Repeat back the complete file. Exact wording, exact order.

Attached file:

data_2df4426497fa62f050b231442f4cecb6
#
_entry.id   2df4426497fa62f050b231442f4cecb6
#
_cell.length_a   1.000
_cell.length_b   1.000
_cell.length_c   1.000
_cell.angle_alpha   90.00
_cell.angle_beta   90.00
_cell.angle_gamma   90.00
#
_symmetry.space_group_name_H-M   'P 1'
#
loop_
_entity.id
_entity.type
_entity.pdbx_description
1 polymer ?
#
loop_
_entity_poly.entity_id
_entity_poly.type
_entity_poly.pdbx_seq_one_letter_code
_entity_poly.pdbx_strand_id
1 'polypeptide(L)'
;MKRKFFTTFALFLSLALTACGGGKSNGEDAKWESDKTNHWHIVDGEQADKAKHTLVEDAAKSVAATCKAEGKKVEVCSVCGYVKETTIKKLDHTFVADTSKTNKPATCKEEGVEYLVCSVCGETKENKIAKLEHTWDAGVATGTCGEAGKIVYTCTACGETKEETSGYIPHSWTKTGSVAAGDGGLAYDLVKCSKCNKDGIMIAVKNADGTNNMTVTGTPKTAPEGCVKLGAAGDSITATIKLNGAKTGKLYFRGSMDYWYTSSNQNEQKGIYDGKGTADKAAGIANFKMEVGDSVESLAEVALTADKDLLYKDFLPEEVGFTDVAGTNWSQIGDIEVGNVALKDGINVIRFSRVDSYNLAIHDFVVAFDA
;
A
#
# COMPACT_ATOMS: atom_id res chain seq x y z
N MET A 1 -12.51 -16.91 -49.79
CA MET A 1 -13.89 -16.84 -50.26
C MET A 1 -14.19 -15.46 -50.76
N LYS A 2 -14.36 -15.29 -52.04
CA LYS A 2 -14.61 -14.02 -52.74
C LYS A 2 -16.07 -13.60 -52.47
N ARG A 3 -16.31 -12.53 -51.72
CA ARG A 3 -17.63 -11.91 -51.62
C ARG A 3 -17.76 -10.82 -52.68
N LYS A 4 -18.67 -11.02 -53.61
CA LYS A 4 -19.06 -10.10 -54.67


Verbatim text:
data_2df4426497fa62f050b231442f4cecb6
#
_entry.id   2df4426497fa62f050b231442f4cecb6
#
_cell.length_a   1.000
_cell.length_b   1.000
_cell.length_c   1.000
_cell.angle_alpha   90.00
_cell.angle_beta   90.00
_cell.angle_gamma   90.00
#
_symmetry.space_group_name_H-M   'P 1'
#
loop_
_entity.id
_entity.type
_entity.pdbx_description
1 polymer ?
#
loop_
_entity_poly.entity_id
_entity_poly.type
_entity_poly.pdbx_seq_one_letter_code
_entity_poly.pdbx_strand_id
1 'polypeptide(L)'
;MKRKFFTTFALFLSLALTACGGGKSNGEDAKWESDKTNHWHIVDGEQADKAKHTLVEDAAKSVAATCKAEGKKVEVCSVCGYVKETTIKKLDHTFVADTSKTNKPATCKEEGVEYLVCSVCGETKENKIAKLEHTWDAGVATGTCGEAGKIVYTCTACGETKEETSGYIPHSWTKTGSVAAGDGGLAYDLVKCSKCNKDGIMIAVKNADGTNNMTVTGTPKTAPEGCVKLGAAGDSITATIKLNGAKTGKLYFRGSMDYWYTSSNQNEQKGIYDGKGTADKAAGIANFKMEVGDSVESLAEVALTADKDLLYKDFLPEEVGFTDVAGTNWSQIGDIEVGNVALKDGINVIRFSRVDSYNLAIHDFVVAFDA
;
A
#
# COMPACT_ATOMS: atom_id res chain seq x y z
N MET A 1 -12.51 -16.91 -49.79
CA MET A 1 -13.89 -16.84 -50.26
C MET A 1 -14.19 -15.46 -50.76
N LYS A 2 -14.36 -15.29 -52.04
CA LYS A 2 -14.61 -14.02 -52.74
C LYS A 2 -16.07 -13.60 -52.47
N ARG A 3 -16.31 -12.53 -51.72
CA ARG A 3 -17.63 -11.91 -51.62
C ARG A 3 -17.76 -10.82 -52.68
N LYS A 4 -18.67 -11.02 -53.61
CA LYS A 4 -19.06 -10.10 -54.67